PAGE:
Finny's character is not only competitive and athletic, but also charismatic, humble and social. He's competitive and athletic because he loves to show his strength during sports, but he is humble because he isn't one to go around bragging about breaking the school's swimming record or anything of that sort. He is charismatic because he can get peers and teachers alike to listen to him and he is social because his philosophy seems to be "the more the merrier." All of these character traits come into play when Phineas creates the game blitzball.
Blitzball gets its name from the German word Blitzkrieg, which means "lightning war." Thus, Finny's game literally means "lightning ball." The object of the game is to run with the ball from the tower to the river without being tackled. However, since Finny is humble as well as social, one of the rules is, "Don't hog it! . . . Throw it to somebody else" (37).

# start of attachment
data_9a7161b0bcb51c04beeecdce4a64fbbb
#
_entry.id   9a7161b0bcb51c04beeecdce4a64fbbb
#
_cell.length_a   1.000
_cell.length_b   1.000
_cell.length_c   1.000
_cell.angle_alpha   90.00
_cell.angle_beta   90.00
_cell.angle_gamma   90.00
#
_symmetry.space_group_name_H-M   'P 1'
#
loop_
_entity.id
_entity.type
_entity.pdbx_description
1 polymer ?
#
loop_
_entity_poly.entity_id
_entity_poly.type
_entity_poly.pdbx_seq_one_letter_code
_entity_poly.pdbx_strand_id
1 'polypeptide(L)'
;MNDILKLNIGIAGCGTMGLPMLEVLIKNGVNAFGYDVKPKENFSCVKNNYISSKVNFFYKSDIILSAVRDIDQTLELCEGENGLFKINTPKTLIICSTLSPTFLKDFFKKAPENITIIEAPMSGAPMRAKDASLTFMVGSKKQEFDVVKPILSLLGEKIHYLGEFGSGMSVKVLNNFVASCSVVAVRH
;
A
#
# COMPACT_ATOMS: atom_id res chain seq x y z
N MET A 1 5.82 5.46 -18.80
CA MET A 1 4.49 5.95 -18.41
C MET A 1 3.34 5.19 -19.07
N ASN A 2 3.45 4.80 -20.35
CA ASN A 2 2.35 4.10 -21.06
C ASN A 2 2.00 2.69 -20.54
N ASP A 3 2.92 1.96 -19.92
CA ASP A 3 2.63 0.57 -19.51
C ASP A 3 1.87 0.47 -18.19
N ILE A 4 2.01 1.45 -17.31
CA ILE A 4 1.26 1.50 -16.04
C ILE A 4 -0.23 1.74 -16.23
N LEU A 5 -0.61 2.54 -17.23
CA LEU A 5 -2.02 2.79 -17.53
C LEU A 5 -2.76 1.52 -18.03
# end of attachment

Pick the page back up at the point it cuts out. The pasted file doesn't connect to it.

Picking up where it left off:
Another rule that shows Finny's competitiveness is described when he says, "Now that we've got you surrounded, one of us will knock you down" (37). It is illegal to use one's arms or elbows to tackle the ball carrier. When tackling, one must cross his arms in front of his chest and ram the carrier of the ball. When passing the ball to avoid being tackled, the ball can touch the ground before someone else picks it up to carry it.
Next, there are no teams because, as Phineas says, "we're all enemies" (38). Whoever achieves a successful and legal tackle naturally gains possession of the ball and starts to run. If someone refuses a pass, the original ball carrier must pick up the ball again. This could set the ball carrier up for a tackle because of having to pause to pick up the ball again. One must maintain good stamina because the game forces players to be continually running.
Finally, Phineas creates different plays as he develops the rules of the game. Gene notices Finny laughing to himself at how cleverly he devises new ways to make the game more interesting. Gene also observes the following about Phineas:
"In such a nonstop game he also had the natural advantage of a flow of energy which I never saw interrupted. I never saw him tired, never really winded, never overcharged and never restless" (39).